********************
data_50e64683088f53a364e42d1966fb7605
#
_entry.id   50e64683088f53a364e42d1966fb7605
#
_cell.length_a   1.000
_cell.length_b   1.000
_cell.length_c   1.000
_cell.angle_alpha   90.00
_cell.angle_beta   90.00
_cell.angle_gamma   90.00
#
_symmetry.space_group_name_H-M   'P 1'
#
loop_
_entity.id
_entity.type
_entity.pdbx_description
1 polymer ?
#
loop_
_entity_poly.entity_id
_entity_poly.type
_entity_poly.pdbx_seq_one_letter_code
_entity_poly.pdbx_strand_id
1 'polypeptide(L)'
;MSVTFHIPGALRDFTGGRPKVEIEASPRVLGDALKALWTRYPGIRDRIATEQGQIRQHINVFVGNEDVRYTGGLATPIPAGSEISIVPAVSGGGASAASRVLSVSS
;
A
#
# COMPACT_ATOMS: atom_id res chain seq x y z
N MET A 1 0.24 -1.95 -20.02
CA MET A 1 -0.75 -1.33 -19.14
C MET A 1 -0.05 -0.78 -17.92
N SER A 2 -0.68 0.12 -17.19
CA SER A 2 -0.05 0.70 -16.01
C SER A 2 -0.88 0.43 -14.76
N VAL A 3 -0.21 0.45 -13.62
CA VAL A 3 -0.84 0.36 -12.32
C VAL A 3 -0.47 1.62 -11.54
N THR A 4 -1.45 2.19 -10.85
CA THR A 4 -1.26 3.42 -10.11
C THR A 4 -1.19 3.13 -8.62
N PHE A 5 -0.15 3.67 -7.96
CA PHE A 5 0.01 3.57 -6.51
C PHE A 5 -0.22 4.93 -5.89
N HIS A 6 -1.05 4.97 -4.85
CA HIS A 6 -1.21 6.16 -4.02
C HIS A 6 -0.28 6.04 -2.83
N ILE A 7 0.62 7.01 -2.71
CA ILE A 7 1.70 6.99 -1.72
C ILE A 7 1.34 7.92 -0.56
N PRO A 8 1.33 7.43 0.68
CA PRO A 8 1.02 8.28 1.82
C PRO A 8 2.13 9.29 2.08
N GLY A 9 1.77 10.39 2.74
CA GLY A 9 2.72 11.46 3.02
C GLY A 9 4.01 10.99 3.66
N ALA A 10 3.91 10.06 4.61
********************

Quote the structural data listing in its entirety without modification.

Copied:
data_50e64683088f53a364e42d1966fb7605
#
_entry.id   50e64683088f53a364e42d1966fb7605
#
_cell.length_a   1.000
_cell.length_b   1.000
_cell.length_c   1.000
_cell.angle_alpha   90.00
_cell.angle_beta   90.00
_cell.angle_gamma   90.00
#
_symmetry.space_group_name_H-M   'P 1'
#
loop_
_entity.id
_entity.type
_entity.pdbx_description
1 polymer ?
#
loop_
_entity_poly.entity_id
_entity_poly.type
_entity_poly.pdbx_seq_one_letter_code
_entity_poly.pdbx_strand_id
1 'polypeptide(L)'
;MSVTFHIPGALRDFTGGRPKVEIEASPRVLGDALKALWTRYPGIRDRIATEQGQIRQHINVFVGNEDVRYTGGLATPIPAGSEISIVPAVSGGGASAASRVLSVSS
;
A
#
# COMPACT_ATOMS: atom_id res chain seq x y z
N MET A 1 0.24 -1.95 -20.02
CA MET A 1 -0.75 -1.33 -19.14
C MET A 1 -0.05 -0.78 -17.92
N SER A 2 -0.68 0.12 -17.19
CA SER A 2 -0.05 0.70 -16.01
C SER A 2 -0.88 0.43 -14.76
N VAL A 3 -0.21 0.45 -13.62
CA VAL A 3 -0.84 0.36 -12.32
C VAL A 3 -0.47 1.62 -11.54
N THR A 4 -1.45 2.19 -10.85
CA THR A 4 -1.26 3.42 -10.11
C THR A 4 -1.19 3.13 -8.62
N PHE A 5 -0.15 3.67 -7.96
CA PHE A 5 0.01 3.57 -6.51
C PHE A 5 -0.22 4.93 -5.89
N HIS A 6 -1.05 4.97 -4.85
CA HIS A 6 -1.21 6.16 -4.02
C HIS A 6 -0.28 6.04 -2.83
N ILE A 7 0.62 7.01 -2.71
CA ILE A 7 1.70 6.99 -1.72
C ILE A 7 1.34 7.92 -0.56
N PRO A 8 1.33 7.43 0.68
CA PRO A 8 1.02 8.28 1.82
C PRO A 8 2.13 9.29 2.08
N GLY A 9 1.77 10.39 2.74
CA GLY A 9 2.72 11.46 3.02
C GLY A 9 4.01 10.99 3.66
N ALA A 10 3.91 10.06 4.61